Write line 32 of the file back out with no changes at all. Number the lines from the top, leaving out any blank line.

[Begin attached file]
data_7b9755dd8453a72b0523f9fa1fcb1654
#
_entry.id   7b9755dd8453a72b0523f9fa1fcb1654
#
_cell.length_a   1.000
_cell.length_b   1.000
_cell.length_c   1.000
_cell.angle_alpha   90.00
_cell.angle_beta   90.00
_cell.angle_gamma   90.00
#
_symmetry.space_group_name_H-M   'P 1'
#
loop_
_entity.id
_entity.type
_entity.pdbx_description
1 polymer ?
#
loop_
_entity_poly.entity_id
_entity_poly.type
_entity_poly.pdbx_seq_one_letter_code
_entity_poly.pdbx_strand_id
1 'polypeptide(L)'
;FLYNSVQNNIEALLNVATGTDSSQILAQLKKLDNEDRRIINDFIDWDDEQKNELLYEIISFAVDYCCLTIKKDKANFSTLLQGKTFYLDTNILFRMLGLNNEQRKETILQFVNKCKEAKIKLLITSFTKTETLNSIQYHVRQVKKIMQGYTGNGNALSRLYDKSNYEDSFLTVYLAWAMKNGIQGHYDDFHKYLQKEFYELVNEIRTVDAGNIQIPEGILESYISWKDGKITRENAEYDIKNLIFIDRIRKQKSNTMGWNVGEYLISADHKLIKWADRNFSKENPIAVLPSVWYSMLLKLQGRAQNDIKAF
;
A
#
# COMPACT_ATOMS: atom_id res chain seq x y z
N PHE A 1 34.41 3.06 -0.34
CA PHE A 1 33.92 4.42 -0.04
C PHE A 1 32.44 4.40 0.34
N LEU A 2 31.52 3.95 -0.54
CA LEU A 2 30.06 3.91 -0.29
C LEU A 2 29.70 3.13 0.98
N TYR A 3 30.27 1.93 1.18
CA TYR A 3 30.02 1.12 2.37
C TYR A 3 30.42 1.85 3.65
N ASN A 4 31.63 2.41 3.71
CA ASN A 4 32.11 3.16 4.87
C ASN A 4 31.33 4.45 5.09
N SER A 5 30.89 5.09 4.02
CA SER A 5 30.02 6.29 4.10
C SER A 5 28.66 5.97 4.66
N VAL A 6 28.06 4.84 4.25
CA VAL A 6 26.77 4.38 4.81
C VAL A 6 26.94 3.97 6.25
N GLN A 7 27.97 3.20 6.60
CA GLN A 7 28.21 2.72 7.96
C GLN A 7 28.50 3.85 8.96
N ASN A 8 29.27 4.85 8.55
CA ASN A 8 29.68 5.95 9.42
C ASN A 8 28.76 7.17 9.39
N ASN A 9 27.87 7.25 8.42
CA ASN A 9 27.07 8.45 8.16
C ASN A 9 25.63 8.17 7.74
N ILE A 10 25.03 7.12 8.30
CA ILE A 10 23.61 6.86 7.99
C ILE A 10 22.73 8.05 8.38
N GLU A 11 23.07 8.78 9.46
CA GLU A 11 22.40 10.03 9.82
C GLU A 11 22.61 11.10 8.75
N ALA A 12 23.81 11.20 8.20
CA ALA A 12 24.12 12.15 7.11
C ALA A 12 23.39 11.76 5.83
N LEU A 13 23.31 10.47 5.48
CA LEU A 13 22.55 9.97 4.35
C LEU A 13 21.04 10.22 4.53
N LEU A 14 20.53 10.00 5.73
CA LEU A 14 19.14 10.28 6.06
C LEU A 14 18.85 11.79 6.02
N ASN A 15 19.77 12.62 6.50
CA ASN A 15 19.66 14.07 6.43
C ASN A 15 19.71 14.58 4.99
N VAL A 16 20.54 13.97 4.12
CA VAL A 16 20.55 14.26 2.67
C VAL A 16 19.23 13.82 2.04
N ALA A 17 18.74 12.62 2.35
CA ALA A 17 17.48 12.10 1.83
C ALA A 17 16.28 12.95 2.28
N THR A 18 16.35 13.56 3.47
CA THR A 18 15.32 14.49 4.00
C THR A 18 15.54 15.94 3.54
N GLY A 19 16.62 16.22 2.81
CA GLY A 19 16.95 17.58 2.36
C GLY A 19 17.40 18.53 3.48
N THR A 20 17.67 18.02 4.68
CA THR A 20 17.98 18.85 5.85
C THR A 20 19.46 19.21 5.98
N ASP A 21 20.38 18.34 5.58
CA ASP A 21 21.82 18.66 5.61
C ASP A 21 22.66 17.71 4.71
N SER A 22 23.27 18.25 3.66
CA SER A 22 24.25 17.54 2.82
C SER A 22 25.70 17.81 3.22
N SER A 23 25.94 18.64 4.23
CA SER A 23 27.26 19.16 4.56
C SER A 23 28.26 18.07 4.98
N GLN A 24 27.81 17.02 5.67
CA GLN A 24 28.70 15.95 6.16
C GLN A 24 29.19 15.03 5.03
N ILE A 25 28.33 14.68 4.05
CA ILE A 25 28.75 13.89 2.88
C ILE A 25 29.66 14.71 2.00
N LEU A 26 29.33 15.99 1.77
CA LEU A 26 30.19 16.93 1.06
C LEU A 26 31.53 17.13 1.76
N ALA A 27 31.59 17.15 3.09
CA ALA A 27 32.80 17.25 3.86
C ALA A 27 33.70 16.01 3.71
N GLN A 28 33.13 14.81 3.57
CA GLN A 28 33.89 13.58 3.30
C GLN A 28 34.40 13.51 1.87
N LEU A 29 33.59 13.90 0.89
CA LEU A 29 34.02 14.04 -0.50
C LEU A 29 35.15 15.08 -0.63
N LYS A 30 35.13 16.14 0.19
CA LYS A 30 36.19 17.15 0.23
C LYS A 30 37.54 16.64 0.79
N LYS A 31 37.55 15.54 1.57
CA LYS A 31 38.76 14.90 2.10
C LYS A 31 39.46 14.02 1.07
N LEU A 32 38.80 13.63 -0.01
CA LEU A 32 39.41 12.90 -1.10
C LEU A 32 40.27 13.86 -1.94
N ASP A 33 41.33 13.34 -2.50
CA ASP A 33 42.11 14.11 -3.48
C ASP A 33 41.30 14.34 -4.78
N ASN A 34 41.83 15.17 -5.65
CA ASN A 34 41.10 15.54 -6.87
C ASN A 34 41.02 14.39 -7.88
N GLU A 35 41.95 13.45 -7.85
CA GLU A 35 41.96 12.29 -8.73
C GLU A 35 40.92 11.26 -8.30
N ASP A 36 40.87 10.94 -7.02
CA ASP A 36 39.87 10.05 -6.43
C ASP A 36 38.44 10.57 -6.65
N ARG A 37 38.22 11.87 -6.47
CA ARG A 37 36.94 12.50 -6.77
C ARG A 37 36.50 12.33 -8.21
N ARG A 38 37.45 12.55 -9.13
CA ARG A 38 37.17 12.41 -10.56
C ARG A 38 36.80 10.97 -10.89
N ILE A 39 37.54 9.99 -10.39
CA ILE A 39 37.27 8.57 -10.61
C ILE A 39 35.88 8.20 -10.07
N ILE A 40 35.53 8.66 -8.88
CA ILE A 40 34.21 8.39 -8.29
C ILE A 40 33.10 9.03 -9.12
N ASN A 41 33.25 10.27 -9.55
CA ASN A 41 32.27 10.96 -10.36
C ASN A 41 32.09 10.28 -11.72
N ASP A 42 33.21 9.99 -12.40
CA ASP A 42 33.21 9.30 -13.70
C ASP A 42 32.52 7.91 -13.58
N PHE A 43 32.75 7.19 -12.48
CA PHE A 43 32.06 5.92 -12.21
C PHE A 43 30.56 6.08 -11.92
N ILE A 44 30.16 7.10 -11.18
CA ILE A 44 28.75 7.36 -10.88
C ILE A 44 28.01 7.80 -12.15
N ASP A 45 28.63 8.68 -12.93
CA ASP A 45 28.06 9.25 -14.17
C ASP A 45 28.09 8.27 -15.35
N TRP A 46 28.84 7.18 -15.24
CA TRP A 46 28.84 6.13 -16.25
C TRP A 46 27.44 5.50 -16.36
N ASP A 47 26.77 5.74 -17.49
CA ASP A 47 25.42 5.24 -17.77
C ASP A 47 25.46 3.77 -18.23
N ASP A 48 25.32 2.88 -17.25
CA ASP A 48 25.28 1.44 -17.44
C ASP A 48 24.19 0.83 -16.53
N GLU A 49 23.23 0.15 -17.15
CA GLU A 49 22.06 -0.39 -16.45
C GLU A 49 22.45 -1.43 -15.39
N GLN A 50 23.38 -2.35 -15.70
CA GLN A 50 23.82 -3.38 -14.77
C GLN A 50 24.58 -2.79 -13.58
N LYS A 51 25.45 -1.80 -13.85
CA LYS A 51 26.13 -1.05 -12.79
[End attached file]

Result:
CA PHE A 1 33.92 4.42 -0.04